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U.S.A. - ALASKA: Anchorage

2 - 26 November 1996

by Emmalee Bowers Tarry

I spent almost two weeks in the first of November on a business trip to Anchorage, Alaska.  My business kept me busy during the week, but I seized the opportunity to escape from the Hilton Hotel on the weekend.  I didn't expect much.  (I was hoping for a Yellow-billed Loon.)

Around Anchorage I saw Raven, Black-billed Magpie, and Rock Doves.  One of my students reported Bohemian Waxwings in the Mountain Ash just outside the building near the University of Alaska.  By the time I got out they were gone.The trees were loaded with red berries and I looked for the waxwings every time I went by.

Saturday morning I left the hotel at 5 AM in pitch darkness headed down the Seward Highway toward the Homer Spit.  I figured I could make it by 10 AM, bird for two hours and make it back before dark at 4 P.M.  I was driving a rental Ford midsize car with front wheel drive.  It was still dark when I drove through the Turnagain Pass.  Around 7:30 there was enough light to see the tops of the mountains on either side of the road and it was snowing lightly.  I pressed on hoping that I would not get stuck on the wrong side of the pass.  I saw plenty of Moose ( at least 9 ) and a Coyote (pretty sure this solitary animal was not a wolf).  I also had 3 Bald Eagles along the road.

I arrived at the Homer Spit just about 10 AM.  I was expecting to walk out on a gravel spit, but there is a paved road the length of the spit.  At a row of wooden buildings up on stilts, I was surprised to find what was probably the best bird of the trip, 3 Rosy Finch of the Gray-crowned variety.  I chased these birds around the buildings for some time.  They were none too cooperative.  Would these be the Hepburn's Race?  The face was completely gray.  An old copy of Armstrong's book A Guide to the Birds of Alaska describes them on beaches in the Aleutians and at lower elevations in the winter.

Also at the spit were: Black Scoters 50,White-winged Scoters, Surf Scoters, Raven,Marbled Murrelts, Eared Grebe, Oldsquaw Ducks, Common Loon, Common Murres, Northwestern Crow and gulls I failed to pay much attention to but I think they were Glaucous-winged.  There was also a Sea Otter, the first I have seen anywhere but near Monterrey California and a Harbor Seal.  I left about noon and headed back.  I really enjoyed the drive through the Turnagain Pass in the daylight.  It is spectacular.  I was glad it had stopped snowing and that I didn't get stuck on the wrong side of the pass.  I saw a flock of light colored birds that could have been Waxwings and a raptor which I was unable to identify.  By the time I could stop the car it was too far away.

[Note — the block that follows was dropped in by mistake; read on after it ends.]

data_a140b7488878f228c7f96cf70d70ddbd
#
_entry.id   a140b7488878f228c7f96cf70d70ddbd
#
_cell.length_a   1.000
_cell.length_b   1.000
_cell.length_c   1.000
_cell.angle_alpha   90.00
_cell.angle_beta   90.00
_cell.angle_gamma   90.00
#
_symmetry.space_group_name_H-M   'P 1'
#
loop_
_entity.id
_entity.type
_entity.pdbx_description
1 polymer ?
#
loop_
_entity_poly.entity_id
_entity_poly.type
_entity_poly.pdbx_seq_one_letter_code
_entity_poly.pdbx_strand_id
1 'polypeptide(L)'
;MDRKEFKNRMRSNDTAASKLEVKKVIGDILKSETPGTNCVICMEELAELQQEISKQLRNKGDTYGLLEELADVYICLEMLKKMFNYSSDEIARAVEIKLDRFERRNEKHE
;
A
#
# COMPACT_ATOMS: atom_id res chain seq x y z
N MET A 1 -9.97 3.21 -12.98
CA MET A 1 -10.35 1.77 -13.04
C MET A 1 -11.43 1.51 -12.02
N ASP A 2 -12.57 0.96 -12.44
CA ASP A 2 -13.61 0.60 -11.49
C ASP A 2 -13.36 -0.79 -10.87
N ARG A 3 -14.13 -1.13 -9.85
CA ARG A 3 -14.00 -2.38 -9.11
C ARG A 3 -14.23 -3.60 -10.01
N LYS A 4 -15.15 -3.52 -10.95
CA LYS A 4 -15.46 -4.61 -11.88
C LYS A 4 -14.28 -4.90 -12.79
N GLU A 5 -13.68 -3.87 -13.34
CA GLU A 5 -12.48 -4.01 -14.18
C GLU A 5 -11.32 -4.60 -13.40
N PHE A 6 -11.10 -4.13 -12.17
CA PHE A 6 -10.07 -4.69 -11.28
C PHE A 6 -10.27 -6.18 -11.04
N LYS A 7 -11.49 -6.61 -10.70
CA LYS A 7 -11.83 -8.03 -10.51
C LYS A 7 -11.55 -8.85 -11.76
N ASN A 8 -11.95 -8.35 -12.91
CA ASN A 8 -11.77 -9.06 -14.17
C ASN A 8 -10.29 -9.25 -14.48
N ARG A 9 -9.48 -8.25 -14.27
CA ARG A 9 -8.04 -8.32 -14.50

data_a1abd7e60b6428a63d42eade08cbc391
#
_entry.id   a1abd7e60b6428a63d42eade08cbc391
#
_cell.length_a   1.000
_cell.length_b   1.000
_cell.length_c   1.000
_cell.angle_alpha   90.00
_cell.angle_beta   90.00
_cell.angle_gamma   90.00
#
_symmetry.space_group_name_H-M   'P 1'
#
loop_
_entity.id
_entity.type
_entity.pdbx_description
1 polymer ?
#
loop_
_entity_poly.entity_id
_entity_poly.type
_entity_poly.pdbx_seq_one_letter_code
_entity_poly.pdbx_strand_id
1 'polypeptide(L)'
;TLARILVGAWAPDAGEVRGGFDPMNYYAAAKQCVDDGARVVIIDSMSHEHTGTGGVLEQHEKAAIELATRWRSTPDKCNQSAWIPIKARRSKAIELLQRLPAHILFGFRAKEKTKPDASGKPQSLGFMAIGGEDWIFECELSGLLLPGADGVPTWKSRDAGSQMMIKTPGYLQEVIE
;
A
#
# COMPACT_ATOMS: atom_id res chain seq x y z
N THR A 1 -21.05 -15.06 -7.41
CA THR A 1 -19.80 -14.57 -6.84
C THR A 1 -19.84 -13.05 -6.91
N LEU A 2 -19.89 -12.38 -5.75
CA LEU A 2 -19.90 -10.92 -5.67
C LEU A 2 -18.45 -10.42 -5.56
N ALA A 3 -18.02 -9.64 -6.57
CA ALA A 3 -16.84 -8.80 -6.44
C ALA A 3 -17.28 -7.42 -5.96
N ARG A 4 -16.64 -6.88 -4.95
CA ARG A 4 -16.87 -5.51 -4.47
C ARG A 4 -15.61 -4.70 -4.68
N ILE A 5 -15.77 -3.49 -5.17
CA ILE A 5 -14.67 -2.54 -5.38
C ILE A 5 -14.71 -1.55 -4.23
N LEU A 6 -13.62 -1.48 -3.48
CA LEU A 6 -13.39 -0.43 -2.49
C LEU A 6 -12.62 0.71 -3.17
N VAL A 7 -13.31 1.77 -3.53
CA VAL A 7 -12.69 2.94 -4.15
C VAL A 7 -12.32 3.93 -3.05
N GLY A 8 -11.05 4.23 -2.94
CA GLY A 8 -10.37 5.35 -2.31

Sunday I again left the hotel early and arrived at Portage about 9:30 AM.  There was an immature Bald Eagle in the creek and two adults flying.  A pair of Dippers were chasing each other near one of the bridges over the creek.  The Portage Glacier has melted completely out of sight from the really impressive visitor's center and there was one small iceberg in the lake.  I decided to drive through the Turnagain Pass again.  This time I had a flock of Pine Grosbeaks eating salt from the road over a bridge.  I drove on to Hope.  I saw some birds from the road, but never where I felt safe to stop.  In Hope, there was another flock of Pine Grosbeaks.

On the way back I stopped to scan Turanagin Arm.  There were no birds or mammals in sight.  The tide was always fairly high when I was there.  I did have a Bald Eagle perched in dead tree.

I didn't have a class on Wednesday since we were unable to schedule the classroom.  I worked on administrative stuff until noon and then headed for the Alaska Zoo to see the Musk Ox.  The zoo was very nice and Musk Ox are not nearly as big as I thought they would be.  There were Ruby-crowed Kinglets and Red-breasted Nuthatch working the trees in the zoo along with Ravens and more Magpies.

And that was it.  While I didn't collect a great list, I did have a good time and that is what it is all about.  Birding certainly adds some flavor to an otherwise tiring business trip.

Emmalee Bowers Tarry                                   305 Oak Hill Lane
Platinum Technology,Inc.                                Nashua, NH 03062
One Harbour Place, Suite 500                          603 891 0983 (H)
Portsmouth, NH 03801                          
603 430 6500 (W)
Fax: 603 437 0385 (Emmalee Tarry/Pti)

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